By Renée Friedman, PhD
The week in summary:
Welcome to Macro Insights #22. This week markets tried to focus on the reporting season while worrying about the pace of the Fed’s manoeuvres being accelerated and a more negative global growth forecast from the IMF did little to cheer investors. Bond yields continued to rise, corporate bonds in Europe experienced their worst sell-off ever, and growth stocks, e.g. those in the tech sector, continued to have a volatile week.
This week the IMF gave its revised global growth forecast. It now expects global growth to
slow from an estimated 6.1% in 2021 to 3.6% in 2022 and 2023. This is 0.8 and 0.2 percentage points lower for 2022 and 2023 than previously forecast in January. Growth in the Eurozone was revised down to 3.5% in 2022 and 2.5% in 2023. For the US it removed the Build Back Better fiscal policy package from the baseline, added in an earlier withdrawal of monetary accommodation, and continued supply chain disruptions to deliver a new forecast of only 4% growth in 2022 (down 1.2% from January’s forecast) and 2.6% in 2023. In the UK, disruptions related to Omicron and supply constraints (particularly in labour and energy markets) mean that growth is revised down by 0.3 percentage point to 4.7% in 2022 and 2.3% in 2022. The report cited worsening supply-demand imbalances and stated that further increases in commodity prices could lead to persistently high inflation, rising inflation expectations, and stronger wage growth, forcing central banks to take action.
In the US, the Fed funds rate was previously expected to be 2.50% - 2.75% by the end of 2023 although this past week, it has become clearer that the Fed could raise its policy target range to 2.25% - 2.5% by the end of this year. St. Louis Federal Reserve Bank President James Bullard was even more hawkish, stating that it should be increased to 3.5% by the end of the year to slow the highest inflation in over 40 years. Fed Chairman Jerome Powell said on Thursday that a half-point interest rate increase "will be on the table" when the Federal Reserve meets on 3-4 May. He said he felt investors currently anticipating a series of half-point hikes were "reacting appropriately, generally," The Fed does not have a good record of engineering a soft landing when trying to rein in inflation with significant rate hikes. However, growth in the US remains robust with the labour market still very tight with wages rising 5.6% in February. Initial US unemployment claims keep falling, dropping to 184,000 in the week ending 16 April. US labour department data shows that there are currently fewer Americans claiming unemployment benefits than at any time since 21 February 1970.
Forecasts have quickly become dated as inflation, which rose to 8.5% in March, may not yet have peaked. Although the US has abundant shale gas and structural dynamics are very different from Europe’s, inflation could still rise due to rising global commodity prices and the COVID-19 lockdowns in China extending supply chain disruptions and shortages in some industries. Global shipping has also been negatively impacted by the situations in China and in Ukraine. There is also the point that demand remains very strong in the US although that will probably wane as households use their savings and borrowing conditions tighten.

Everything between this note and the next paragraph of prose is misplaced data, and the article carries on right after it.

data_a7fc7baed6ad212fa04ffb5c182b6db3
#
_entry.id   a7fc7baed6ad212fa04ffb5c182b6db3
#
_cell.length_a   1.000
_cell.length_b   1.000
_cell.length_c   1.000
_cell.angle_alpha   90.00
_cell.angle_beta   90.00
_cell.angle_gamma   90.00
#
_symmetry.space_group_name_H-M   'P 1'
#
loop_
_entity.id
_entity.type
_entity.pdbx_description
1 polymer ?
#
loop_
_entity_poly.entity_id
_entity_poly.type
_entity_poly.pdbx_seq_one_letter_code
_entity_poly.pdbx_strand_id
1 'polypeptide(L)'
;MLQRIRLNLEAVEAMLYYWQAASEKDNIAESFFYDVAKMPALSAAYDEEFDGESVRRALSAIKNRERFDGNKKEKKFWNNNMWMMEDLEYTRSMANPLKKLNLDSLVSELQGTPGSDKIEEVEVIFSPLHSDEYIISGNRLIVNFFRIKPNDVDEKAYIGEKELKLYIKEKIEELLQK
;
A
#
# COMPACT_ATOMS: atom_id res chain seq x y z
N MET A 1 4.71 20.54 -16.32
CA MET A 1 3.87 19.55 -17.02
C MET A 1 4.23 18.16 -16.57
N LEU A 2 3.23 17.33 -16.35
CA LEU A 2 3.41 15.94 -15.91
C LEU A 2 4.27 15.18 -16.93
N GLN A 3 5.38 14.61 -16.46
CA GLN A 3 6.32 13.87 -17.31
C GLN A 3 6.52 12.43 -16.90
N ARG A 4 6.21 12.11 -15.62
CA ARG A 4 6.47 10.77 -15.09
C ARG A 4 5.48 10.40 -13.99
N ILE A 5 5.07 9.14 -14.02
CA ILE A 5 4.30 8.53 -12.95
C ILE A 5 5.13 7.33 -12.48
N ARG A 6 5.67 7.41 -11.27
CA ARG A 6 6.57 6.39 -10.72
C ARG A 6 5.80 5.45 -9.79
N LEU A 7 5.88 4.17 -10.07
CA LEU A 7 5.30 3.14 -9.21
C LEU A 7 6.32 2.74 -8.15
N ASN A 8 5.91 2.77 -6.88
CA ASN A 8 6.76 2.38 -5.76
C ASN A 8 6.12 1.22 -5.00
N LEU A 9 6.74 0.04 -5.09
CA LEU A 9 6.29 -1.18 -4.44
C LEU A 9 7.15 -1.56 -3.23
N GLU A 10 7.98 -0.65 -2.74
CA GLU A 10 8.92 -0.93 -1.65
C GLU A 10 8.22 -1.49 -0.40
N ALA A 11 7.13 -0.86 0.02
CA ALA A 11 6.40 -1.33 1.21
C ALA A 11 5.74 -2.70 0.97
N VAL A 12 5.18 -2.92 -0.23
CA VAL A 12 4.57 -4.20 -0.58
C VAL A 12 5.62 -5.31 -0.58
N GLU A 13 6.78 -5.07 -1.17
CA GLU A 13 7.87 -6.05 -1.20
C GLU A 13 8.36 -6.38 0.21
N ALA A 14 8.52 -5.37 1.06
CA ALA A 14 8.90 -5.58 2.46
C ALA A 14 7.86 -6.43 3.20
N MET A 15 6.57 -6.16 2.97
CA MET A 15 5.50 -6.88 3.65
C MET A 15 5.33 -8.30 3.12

In Europe, money markets are now pricing in 75 basis points of interest-rate hikes by the ECB’s December decision, according to swap contracts linked to the euro short-term rate. That’s up from less than one quarter-point increase expected at the start of the year. The ECB’s deposit rate is currently at a record low of minus 0.5%. According to Belgian Central Bank governor and ECB council member Pierre Wunsch, the ECB could lift policy rates above zero before the end of the year unless the euro-zone economy suffers a severe shock, and it might even have to deploy “restrictive” policy to get surging prices under control. ECB members Luis de Guindos and Martins Kazaks both said this past week that a rate hike in July was possible, echoing calls from the ECB’s Joachim Nagel, who said interest rates may be lifted early in the third quarter. Latvia’s Martins Kazaks told Bloomberg a rate increase in July is “possible,” and that there are “no reasons” to disagree with what markets are pricing for the rest of the year.
In the UK, Bank of England (BoE) Governor Andrew Bailey said on Thursday that the bank was “now walking a very tight line between tackling inflation and the output effects of the real income shock.” He made clear that the bank was aware of the risk that trying to control inflation could create a recession. BoE policymaker Catherine Mann, on Thursday said, “we can look at whether or not an additional 25 basis points or more might be necessary to keep inflation anchored.” She also noted the increased volatility in financial conditions since the March meeting and said that would also have to be considered. Her main focus is whether or not the UK consumer can continue to support the economy. Inflation hit 7% in March. The BoE has raised interest rates three times since December and is expected to do so again at its next meeting in May, although the pace of interest rate rises may now be less certain. Governor Bailey said a key question was whether the labour market would slow down. The UK unemployment rate fell recently to its joint lowest in almost 50 years at 3.8%, but real, inflation adjusted earnings were the lowest since 2013 in February.